Finally, what makes you think there’s no SDK on the horizon? Apple didn’t say this was it.

Safari for Windows

Jon believes this is primarily about money:

“But the primary reason is simply money. Safari is a free download, but it’s already one of Apple’s most profitable software products.”

I wrote about Safari for Windows yesterday. Sure, the extra money is fine, but if that’s all they were after they could have ported it to Linux as well. For that matter, they could have ported it a year or two ago. The money will not be significant to their bottom line; I believe there was a bigger motivation.

This could be about preempting new IE-preferred sites. Yes, in the last few years these have become less of an issue, but there are still sites primarily IE-driven even as the popularity of Firefox has more developers testing multiple browsers. Putting Safari on Windows will help ensure an IE-preferred site doesn’t see the light of day. This is especially important since the iPhone runs Safari, and Microsoft could write a “tweak” for IE that would hobble Safari compatibility. With Safari on Windows this will be less likely to occur.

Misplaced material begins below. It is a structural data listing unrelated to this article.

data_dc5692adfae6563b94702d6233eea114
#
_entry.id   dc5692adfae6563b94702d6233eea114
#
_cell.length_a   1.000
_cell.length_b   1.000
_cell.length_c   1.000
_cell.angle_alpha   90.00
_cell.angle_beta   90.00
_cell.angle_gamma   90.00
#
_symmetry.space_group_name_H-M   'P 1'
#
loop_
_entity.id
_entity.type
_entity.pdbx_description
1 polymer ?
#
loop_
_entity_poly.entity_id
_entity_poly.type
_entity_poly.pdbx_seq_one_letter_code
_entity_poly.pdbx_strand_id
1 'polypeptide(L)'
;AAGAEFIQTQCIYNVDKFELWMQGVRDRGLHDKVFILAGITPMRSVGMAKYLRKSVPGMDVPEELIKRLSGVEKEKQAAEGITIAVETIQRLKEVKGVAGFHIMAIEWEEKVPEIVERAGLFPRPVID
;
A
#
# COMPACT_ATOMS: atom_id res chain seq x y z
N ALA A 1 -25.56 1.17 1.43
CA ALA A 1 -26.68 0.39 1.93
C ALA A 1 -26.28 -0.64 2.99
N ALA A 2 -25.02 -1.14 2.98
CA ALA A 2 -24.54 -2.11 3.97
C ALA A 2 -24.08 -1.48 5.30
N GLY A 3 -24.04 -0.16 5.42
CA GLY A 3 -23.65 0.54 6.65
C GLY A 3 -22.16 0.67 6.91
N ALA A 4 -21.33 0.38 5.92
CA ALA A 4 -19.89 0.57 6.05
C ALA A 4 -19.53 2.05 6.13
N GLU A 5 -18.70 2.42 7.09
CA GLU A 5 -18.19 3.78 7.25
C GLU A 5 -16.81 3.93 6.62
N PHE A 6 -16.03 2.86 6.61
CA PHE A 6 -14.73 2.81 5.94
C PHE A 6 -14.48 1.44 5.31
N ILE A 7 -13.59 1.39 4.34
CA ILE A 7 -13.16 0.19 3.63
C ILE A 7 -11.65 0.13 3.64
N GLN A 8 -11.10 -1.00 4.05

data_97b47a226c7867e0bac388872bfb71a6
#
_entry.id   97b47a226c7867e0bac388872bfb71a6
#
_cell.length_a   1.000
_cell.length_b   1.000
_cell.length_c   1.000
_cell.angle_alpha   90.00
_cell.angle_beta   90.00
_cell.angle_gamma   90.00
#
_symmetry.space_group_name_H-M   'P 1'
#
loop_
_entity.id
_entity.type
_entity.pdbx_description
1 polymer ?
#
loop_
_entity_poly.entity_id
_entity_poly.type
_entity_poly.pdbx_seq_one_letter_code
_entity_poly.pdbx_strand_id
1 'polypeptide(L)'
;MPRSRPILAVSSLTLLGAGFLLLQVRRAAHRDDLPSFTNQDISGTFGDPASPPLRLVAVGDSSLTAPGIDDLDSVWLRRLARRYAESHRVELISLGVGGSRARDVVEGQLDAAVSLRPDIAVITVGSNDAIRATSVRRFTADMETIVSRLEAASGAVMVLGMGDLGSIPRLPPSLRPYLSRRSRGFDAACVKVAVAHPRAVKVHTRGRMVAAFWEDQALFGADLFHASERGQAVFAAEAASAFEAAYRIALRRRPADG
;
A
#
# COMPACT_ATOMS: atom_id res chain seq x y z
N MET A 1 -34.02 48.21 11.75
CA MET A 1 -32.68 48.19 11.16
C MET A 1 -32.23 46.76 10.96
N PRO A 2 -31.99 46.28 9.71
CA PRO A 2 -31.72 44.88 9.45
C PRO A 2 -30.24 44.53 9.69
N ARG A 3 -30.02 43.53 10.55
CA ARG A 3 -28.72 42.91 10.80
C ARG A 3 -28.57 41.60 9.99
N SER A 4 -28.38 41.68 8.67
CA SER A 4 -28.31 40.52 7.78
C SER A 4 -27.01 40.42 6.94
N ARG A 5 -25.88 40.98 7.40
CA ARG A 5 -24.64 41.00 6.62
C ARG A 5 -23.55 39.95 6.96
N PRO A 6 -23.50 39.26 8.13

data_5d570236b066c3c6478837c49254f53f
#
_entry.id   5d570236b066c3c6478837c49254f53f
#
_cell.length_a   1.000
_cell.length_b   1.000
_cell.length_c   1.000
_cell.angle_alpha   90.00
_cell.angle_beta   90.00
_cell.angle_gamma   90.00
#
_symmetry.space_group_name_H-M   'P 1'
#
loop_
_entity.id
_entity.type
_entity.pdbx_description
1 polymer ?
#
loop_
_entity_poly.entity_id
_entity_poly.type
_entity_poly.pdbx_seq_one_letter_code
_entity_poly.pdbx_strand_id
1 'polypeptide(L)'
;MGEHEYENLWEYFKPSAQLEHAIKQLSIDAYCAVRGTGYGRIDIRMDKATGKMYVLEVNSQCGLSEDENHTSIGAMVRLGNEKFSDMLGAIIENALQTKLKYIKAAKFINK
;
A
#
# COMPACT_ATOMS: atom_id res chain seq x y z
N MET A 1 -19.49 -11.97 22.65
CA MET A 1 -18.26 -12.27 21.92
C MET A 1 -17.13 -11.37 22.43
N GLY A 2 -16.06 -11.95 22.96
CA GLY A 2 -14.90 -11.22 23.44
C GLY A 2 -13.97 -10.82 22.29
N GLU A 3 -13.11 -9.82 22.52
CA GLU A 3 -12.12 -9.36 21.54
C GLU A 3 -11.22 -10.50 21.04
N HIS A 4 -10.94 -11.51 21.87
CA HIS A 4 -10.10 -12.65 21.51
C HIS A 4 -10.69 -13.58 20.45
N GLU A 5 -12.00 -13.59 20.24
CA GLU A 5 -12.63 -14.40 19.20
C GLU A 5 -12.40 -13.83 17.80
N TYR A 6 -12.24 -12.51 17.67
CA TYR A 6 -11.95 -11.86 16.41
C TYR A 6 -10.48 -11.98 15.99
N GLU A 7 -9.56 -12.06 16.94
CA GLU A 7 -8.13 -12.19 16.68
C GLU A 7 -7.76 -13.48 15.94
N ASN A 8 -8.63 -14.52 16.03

Much like the original intent of the iTunes store was to ensure content for the iPod without relying on Microsoft DRM files from all other providers, Safari on Windows is intended to ensure Safari mind share and compatibility when web 2.0 sites are designed. Out of sight, out of mind; Apple does not intend to remain out of sight in the Windows browser space any longer.

7 thoughts on “A disagreement with Daring Fireball’s take on Apple’s WWDC07 keynote

  1. I’m a long time Mac user (not a developer or techspert), and I enjoy reading some of the blogs and message boards re: Apple, Mac and iPhone. But now is the first time I’m seeing (I’m remedial?) that many Mac developers are such winers and complainers. Many seem to care little about the enduser experience, but a lot about flaunting their expertise/creativity and/or lining their own pocket$.

    There are many great third party developer apps for OS X (and prior)–commercial, shareware, donationware, freeware, loveware– and there are a TON of apps that are little more than crap. Hopefully there are not going to be a lot of the latter on the iPhone, at least at the OS or “real app” level, for the first year or more. KISS and get 40+ million iPhones out here to general consumers. It has great potential, and it is a CE device after all.

    I want an iPhone, and I do not want to sort through a ton of 3PApps in the market place that may seem to be useful from marketing hype only to find them actually useless, buggy, UI-lame, crash prone junk with the associated time/energy/$ wasting issues involved with uninstalling and trashing them. And I don’t want to scroll through a jillion iPhone home screen icons because “real” developers want their apps to live there. Give us a break guys. Patience… one step at a time.